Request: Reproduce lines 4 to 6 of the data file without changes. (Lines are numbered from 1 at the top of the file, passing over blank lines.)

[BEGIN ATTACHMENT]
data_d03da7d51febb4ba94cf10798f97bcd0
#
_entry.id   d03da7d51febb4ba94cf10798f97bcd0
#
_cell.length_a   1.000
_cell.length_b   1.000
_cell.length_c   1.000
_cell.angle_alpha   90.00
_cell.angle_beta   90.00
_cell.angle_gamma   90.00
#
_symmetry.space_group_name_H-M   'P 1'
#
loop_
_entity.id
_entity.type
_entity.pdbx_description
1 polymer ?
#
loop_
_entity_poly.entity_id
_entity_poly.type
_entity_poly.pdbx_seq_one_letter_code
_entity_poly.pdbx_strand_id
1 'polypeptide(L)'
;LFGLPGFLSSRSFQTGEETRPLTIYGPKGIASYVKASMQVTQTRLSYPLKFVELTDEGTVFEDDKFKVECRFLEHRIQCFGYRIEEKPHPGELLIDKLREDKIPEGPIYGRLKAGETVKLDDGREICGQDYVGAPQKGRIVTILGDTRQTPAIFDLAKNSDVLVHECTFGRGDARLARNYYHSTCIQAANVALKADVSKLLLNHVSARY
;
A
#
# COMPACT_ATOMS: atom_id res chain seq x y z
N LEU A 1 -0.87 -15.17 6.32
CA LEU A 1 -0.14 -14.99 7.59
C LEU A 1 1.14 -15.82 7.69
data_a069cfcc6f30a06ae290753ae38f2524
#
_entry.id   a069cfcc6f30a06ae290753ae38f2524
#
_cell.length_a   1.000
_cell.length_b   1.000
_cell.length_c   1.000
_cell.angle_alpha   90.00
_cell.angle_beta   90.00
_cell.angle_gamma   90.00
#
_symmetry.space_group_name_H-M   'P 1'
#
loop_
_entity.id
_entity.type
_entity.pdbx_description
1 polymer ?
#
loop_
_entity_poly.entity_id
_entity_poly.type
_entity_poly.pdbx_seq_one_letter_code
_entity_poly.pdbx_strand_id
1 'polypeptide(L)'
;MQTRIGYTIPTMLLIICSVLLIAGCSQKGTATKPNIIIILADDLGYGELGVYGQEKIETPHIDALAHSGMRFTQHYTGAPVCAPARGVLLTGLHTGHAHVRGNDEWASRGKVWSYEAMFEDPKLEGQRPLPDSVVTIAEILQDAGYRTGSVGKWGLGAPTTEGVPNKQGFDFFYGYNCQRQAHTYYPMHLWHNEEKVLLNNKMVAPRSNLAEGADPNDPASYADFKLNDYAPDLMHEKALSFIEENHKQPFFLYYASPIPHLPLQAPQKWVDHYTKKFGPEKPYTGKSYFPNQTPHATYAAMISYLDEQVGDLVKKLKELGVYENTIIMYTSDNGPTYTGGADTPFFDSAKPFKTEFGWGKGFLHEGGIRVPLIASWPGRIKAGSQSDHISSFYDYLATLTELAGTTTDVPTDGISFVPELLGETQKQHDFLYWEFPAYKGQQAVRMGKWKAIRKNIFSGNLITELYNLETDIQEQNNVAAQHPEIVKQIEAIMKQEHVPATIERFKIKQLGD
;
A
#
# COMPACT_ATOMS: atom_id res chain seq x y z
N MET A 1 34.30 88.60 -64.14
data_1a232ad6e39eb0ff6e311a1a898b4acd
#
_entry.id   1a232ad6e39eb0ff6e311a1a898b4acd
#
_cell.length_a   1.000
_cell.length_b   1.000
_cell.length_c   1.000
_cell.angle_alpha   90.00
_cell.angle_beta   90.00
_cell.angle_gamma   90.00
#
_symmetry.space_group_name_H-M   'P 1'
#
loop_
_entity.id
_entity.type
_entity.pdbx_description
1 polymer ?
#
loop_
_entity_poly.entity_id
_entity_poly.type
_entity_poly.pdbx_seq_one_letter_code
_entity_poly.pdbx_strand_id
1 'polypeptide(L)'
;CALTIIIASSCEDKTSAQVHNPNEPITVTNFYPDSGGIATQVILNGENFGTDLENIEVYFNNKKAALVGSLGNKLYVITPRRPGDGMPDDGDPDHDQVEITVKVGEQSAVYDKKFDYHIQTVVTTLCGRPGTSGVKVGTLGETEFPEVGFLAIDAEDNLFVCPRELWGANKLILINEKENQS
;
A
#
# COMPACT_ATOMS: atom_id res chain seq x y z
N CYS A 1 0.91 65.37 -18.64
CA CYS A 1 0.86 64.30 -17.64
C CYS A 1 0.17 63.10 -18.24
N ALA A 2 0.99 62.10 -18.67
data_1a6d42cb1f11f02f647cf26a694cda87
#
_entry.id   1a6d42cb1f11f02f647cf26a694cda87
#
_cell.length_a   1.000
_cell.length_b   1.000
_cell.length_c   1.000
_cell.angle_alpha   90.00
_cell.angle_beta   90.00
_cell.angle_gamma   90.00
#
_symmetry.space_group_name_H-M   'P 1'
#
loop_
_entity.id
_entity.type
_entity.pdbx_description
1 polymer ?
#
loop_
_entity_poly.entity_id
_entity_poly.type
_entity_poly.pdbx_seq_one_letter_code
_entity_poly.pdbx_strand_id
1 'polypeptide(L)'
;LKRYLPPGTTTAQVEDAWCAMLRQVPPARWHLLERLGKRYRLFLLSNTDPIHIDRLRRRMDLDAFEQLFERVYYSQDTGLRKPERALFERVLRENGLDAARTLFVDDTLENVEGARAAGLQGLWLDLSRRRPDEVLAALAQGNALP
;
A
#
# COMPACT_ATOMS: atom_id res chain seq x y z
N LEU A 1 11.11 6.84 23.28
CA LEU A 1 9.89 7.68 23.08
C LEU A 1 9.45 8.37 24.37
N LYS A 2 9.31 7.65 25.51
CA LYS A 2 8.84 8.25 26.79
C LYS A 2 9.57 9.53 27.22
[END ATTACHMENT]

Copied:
#
_cell.length_a   1.000
_cell.length_b   1.000